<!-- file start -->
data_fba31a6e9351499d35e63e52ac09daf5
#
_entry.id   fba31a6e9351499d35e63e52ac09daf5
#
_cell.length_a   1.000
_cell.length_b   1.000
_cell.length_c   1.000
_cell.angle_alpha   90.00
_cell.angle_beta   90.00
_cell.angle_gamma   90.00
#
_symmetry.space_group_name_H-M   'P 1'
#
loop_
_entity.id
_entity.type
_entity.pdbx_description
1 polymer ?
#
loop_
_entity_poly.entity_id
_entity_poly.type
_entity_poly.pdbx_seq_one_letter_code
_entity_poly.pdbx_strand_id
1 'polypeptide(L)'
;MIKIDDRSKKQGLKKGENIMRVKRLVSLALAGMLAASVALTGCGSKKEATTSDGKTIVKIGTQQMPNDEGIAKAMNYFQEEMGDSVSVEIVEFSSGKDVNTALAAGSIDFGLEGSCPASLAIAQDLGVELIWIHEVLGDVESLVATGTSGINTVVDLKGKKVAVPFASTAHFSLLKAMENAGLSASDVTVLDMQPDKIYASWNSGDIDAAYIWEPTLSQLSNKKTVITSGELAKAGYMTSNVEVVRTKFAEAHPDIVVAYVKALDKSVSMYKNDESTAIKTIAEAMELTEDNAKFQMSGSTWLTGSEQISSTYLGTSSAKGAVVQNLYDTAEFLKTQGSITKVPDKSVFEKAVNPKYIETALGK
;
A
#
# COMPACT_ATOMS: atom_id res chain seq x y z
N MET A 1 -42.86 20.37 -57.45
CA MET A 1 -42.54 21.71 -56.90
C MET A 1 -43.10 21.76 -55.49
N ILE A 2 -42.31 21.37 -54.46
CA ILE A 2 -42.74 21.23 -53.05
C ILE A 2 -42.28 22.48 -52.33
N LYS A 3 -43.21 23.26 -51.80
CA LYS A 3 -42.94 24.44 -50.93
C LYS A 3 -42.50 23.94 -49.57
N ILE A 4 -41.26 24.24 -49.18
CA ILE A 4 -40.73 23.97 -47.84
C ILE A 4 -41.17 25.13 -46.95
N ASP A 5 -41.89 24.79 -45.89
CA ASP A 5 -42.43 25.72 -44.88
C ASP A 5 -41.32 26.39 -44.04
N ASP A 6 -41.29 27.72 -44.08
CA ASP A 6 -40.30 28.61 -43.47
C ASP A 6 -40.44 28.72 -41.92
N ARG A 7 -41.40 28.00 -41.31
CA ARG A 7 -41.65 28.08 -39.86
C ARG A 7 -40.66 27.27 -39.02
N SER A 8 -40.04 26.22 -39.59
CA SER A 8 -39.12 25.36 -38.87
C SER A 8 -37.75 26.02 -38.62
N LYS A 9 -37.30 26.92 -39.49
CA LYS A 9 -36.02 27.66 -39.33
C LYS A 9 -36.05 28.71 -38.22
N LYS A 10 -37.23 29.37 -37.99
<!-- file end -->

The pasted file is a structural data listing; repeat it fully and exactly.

data_fba31a6e9351499d35e63e52ac09daf5
#
_entry.id   fba31a6e9351499d35e63e52ac09daf5
#
_cell.length_a   1.000
_cell.length_b   1.000
_cell.length_c   1.000
_cell.angle_alpha   90.00
_cell.angle_beta   90.00
_cell.angle_gamma   90.00
#
_symmetry.space_group_name_H-M   'P 1'
#
loop_
_entity.id
_entity.type
_entity.pdbx_description
1 polymer ?
#
loop_
_entity_poly.entity_id
_entity_poly.type
_entity_poly.pdbx_seq_one_letter_code
_entity_poly.pdbx_strand_id
1 'polypeptide(L)'
;MIKIDDRSKKQGLKKGENIMRVKRLVSLALAGMLAASVALTGCGSKKEATTSDGKTIVKIGTQQMPNDEGIAKAMNYFQEEMGDSVSVEIVEFSSGKDVNTALAAGSIDFGLEGSCPASLAIAQDLGVELIWIHEVLGDVESLVATGTSGINTVVDLKGKKVAVPFASTAHFSLLKAMENAGLSASDVTVLDMQPDKIYASWNSGDIDAAYIWEPTLSQLSNKKTVITSGELAKAGYMTSNVEVVRTKFAEAHPDIVVAYVKALDKSVSMYKNDESTAIKTIAEAMELTEDNAKFQMSGSTWLTGSEQISSTYLGTSSAKGAVVQNLYDTAEFLKTQGSITKVPDKSVFEKAVNPKYIETALGK
;
A
#
# COMPACT_ATOMS: atom_id res chain seq x y z
N MET A 1 -42.86 20.37 -57.45
CA MET A 1 -42.54 21.71 -56.90
C MET A 1 -43.10 21.76 -55.49
N ILE A 2 -42.31 21.37 -54.46
CA ILE A 2 -42.74 21.23 -53.05
C ILE A 2 -42.28 22.48 -52.33
N LYS A 3 -43.21 23.26 -51.80
CA LYS A 3 -42.94 24.44 -50.93
C LYS A 3 -42.50 23.94 -49.57
N ILE A 4 -41.26 24.24 -49.18
CA ILE A 4 -40.73 23.97 -47.84
C ILE A 4 -41.17 25.13 -46.95
N ASP A 5 -41.89 24.79 -45.89
CA ASP A 5 -42.43 25.72 -44.88
C ASP A 5 -41.32 26.39 -44.04
N ASP A 6 -41.29 27.72 -44.08
CA ASP A 6 -40.30 28.61 -43.47
C ASP A 6 -40.44 28.72 -41.92
N ARG A 7 -41.40 28.00 -41.31
CA ARG A 7 -41.65 28.08 -39.86
C ARG A 7 -40.66 27.27 -39.02
N SER A 8 -40.04 26.22 -39.59
CA SER A 8 -39.12 25.36 -38.87
C SER A 8 -37.75 26.02 -38.62
N LYS A 9 -37.30 26.92 -39.49
CA LYS A 9 -36.02 27.66 -39.33
C LYS A 9 -36.05 28.71 -38.22
N LYS A 10 -37.23 29.37 -37.99